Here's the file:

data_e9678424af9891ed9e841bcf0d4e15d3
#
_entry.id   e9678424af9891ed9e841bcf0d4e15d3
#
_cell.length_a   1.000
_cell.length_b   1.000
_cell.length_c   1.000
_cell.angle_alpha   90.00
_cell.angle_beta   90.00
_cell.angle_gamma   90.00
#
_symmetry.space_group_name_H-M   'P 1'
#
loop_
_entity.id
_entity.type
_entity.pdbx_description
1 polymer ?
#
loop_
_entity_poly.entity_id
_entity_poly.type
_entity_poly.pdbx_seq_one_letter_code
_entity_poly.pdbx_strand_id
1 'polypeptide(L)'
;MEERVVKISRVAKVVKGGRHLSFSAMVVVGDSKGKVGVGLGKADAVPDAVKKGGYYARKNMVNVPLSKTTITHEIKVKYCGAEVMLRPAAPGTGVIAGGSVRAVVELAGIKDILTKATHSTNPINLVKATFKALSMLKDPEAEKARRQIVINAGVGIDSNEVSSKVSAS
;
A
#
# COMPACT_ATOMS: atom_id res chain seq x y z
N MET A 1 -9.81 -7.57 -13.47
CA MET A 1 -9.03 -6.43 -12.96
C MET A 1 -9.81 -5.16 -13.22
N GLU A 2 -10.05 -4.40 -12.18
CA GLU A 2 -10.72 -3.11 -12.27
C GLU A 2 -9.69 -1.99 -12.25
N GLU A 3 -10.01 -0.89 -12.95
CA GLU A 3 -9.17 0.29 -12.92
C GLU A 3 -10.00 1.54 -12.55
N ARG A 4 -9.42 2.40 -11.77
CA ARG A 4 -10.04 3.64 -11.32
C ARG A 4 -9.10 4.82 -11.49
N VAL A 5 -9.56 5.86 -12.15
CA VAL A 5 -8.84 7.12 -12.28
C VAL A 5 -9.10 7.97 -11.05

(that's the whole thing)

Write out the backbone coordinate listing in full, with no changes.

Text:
data_e9678424af9891ed9e841bcf0d4e15d3
#
_entry.id   e9678424af9891ed9e841bcf0d4e15d3
#
_cell.length_a   1.000
_cell.length_b   1.000
_cell.length_c   1.000
_cell.angle_alpha   90.00
_cell.angle_beta   90.00
_cell.angle_gamma   90.00
#
_symmetry.space_group_name_H-M   'P 1'
#
loop_
_entity.id
_entity.type
_entity.pdbx_description
1 polymer ?
#
loop_
_entity_poly.entity_id
_entity_poly.type
_entity_poly.pdbx_seq_one_letter_code
_entity_poly.pdbx_strand_id
1 'polypeptide(L)'
;MEERVVKISRVAKVVKGGRHLSFSAMVVVGDSKGKVGVGLGKADAVPDAVKKGGYYARKNMVNVPLSKTTITHEIKVKYCGAEVMLRPAAPGTGVIAGGSVRAVVELAGIKDILTKATHSTNPINLVKATFKALSMLKDPEAEKARRQIVINAGVGIDSNEVSSKVSAS
;
A
#
# COMPACT_ATOMS: atom_id res chain seq x y z
N MET A 1 -9.81 -7.57 -13.47
CA MET A 1 -9.03 -6.43 -12.96
C MET A 1 -9.81 -5.16 -13.22
N GLU A 2 -10.05 -4.40 -12.18
CA GLU A 2 -10.72 -3.11 -12.27
C GLU A 2 -9.69 -1.99 -12.25
N GLU A 3 -10.01 -0.89 -12.95
CA GLU A 3 -9.17 0.29 -12.92
C GLU A 3 -10.00 1.54 -12.55
N ARG A 4 -9.42 2.40 -11.77
CA ARG A 4 -10.04 3.64 -11.32
C ARG A 4 -9.10 4.82 -11.49
N VAL A 5 -9.56 5.86 -12.15
CA VAL A 5 -8.84 7.12 -12.28
C VAL A 5 -9.10 7.97 -11.05